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How Much Water Should I Drink?



How Much Water Should I Drink?

How much water should you drink a day? That sounds like a simple question, but unfortunately, there is no easy answer.  We’re all different so it’s hard to pinpoint a concrete amount of water for everyone to consume. Studies have produced different recommendations throughout the years, but realistically, your water needs depend on many factors like your health, how active you are and where you live.

So what’s the big fuss about?

We’ve always been told to drink a lot of water, but why is water so important? Water is the glue that holds your body together.

Your body is 60% water and every day you lose water through your breath, perspiration, urine and bowel movements. Water dramatically helps your body function and in order to replenish it, you must consume foods and beverages that contain it.

Water flushes toxins out of vital organs, regulates body temperatures, lubricates joints, carries nutrients to cells, helps prevent constipation and provides a moist environment for ear, nose and throat tissues. Lack of water can lead to dehydration making it hard for your body to carry out normal functions. Even mild dehydration can drain your energy and make you feel tired.

But how much water should you drink?

There is no hard scientific evidence that says you should drink 8 glasses of water a day, but it’s not a bad idea either.

A 10-year study of nearly 48,000 men published in the New England Journal of Medicine in 1999 found that the risk of bladder cancer fell 7% for every cup subjects drank per day. Other studies have found that the more water subjects drank, the fewer precancerous colon polyps they had. And a study of 20,000 Seventh-day Adventists in California in the American Journal of Epidemiology found that women who drank at least five glasses of water a day had a 41% lower risk of fatal heart disease, and men had a 54% lower risk, compared with those who drank just two glasses a day.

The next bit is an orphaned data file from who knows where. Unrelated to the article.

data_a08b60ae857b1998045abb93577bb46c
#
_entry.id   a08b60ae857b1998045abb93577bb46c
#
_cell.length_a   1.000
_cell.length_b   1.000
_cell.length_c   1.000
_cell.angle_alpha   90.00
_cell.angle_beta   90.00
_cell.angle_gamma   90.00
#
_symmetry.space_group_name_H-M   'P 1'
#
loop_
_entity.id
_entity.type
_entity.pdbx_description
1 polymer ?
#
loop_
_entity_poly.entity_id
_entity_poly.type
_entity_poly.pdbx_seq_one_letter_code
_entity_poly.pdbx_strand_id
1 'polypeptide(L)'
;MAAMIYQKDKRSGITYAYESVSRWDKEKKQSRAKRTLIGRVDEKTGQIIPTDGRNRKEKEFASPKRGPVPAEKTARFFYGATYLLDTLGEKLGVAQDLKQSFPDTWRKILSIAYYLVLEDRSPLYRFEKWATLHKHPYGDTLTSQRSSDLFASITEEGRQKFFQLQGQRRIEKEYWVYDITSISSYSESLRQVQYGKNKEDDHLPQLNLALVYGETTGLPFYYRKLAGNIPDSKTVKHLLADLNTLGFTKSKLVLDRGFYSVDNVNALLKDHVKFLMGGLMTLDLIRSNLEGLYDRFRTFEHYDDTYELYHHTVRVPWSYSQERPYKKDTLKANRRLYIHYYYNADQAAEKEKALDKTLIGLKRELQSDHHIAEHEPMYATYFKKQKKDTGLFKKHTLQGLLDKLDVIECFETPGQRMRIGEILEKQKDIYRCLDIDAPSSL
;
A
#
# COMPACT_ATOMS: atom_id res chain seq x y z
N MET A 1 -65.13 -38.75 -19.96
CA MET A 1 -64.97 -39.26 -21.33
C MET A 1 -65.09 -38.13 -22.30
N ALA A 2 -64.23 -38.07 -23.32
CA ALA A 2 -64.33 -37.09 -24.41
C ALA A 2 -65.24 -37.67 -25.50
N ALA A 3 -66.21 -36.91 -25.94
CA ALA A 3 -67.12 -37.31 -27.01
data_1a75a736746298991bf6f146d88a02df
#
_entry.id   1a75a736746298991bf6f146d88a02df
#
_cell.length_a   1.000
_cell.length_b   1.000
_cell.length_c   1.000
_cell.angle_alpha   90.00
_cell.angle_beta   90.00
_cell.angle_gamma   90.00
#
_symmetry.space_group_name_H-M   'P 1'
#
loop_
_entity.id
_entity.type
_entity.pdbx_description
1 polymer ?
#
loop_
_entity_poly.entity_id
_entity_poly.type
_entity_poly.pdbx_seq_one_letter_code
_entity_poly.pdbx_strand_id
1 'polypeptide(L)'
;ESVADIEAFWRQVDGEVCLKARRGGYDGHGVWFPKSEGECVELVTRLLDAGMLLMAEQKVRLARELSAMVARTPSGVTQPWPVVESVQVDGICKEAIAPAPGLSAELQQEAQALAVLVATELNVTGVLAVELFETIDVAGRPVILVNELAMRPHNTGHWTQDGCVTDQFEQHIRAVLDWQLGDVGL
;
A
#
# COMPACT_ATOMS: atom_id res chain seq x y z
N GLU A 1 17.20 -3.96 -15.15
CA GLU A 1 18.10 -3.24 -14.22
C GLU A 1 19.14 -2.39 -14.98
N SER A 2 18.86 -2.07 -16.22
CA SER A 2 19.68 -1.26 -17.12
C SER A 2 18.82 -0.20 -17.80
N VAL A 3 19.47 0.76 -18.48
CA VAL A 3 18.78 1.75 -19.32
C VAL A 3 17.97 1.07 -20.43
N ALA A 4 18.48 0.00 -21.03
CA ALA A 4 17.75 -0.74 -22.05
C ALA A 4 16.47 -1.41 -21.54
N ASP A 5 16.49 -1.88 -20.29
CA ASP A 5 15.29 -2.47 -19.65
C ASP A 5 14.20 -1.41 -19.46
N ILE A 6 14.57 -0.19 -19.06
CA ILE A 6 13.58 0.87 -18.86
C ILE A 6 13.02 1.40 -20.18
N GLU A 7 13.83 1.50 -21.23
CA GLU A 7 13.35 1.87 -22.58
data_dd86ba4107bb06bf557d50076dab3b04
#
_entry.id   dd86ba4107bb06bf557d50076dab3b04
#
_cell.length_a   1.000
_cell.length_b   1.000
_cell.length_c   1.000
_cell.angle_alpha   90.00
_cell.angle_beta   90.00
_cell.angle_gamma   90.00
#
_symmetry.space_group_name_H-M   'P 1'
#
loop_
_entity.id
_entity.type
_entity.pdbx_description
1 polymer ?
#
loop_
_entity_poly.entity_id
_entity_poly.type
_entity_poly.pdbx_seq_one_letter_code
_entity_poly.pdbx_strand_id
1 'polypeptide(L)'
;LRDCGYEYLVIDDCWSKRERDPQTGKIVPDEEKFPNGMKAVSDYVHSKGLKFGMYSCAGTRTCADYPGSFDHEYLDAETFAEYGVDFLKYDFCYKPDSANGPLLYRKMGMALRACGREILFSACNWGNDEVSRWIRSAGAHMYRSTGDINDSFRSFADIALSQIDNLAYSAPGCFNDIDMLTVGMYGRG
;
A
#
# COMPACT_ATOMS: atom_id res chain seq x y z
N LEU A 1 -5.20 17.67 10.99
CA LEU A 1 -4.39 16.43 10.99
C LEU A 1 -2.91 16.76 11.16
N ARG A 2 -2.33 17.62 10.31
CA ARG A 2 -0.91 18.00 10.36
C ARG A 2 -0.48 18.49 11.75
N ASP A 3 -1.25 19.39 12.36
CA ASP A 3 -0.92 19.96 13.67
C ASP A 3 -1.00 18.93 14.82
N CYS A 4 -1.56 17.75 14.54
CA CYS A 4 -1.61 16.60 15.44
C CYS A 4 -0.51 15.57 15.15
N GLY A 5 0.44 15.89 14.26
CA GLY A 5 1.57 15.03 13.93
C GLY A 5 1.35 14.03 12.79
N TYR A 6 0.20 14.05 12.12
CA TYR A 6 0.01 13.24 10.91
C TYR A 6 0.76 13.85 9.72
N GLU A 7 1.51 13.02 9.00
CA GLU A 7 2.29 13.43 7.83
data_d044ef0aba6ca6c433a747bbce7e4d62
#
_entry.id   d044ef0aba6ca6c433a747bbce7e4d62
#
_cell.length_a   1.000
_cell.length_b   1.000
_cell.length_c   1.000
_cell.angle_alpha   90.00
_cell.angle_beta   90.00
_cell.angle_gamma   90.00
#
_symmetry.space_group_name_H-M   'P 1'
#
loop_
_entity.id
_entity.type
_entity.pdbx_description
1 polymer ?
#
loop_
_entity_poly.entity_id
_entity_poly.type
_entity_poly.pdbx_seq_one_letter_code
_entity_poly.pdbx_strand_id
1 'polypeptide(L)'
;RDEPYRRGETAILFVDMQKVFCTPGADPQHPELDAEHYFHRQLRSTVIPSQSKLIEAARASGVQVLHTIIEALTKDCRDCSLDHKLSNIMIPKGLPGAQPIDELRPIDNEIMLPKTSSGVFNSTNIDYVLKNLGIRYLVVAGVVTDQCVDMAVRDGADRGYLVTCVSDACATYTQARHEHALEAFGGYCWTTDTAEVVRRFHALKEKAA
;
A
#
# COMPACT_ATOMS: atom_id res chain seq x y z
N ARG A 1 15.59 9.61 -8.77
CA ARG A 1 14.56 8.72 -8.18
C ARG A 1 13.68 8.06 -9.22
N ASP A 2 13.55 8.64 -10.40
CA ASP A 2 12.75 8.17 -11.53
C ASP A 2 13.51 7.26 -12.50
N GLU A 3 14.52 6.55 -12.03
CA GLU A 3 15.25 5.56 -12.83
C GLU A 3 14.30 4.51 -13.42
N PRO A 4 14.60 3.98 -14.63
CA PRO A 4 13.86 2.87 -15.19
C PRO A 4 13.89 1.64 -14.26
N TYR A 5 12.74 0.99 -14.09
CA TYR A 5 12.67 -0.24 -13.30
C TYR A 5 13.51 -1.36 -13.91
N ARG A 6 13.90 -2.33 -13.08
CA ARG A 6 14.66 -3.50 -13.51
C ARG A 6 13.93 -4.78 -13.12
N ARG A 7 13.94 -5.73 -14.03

Easy ways to consume water. What you eat provides a significant portion of about 20% of your total water intake. Many fruits and vegetables—like watermelon and tomatoes—are 90% or more water by weight.  Milk and juice are mostly composed of water, but a plain old glass of water is going to be your best bet because it’s calorie-free, costs little-to-nothing and is always readily available.

Exercise. You’ll need to drink extra water if you exercise or engage in any activity that makes you sweat to compensate for the fluid you lost. An extra three cups of water should suffice for a short workout, but you should drink more water if you’re going to work out for a longer period of time. How much water you need depends on how much you sweat during your exercise, and the duration and type of exercise you do.

The environment. Hot or humid weather can make you sweat a lot and altitudes greater than 8,200 feet may trigger frequent urination and more rapid breathing, which will use up your fluid reserves and cause your body to crave more water.

Sickness. If you’re sick, you should drink more water to help your body get better. When you have a fever, diarrhea or vomiting, your body loses additional fluids so you must drink lots of water to replenish them

How much water you should be drinking: the rule of thumb

If you drink enough water so you rarely feel thirsty and produce 6 cups or more of colorless or light yellow urine a day, your water intake is considered adequate. It’s also a good idea to drink a glass of water with each meal and between each meal to ensure that your body is getting how much water it needs. Also, drink water before, during and after you exercise.

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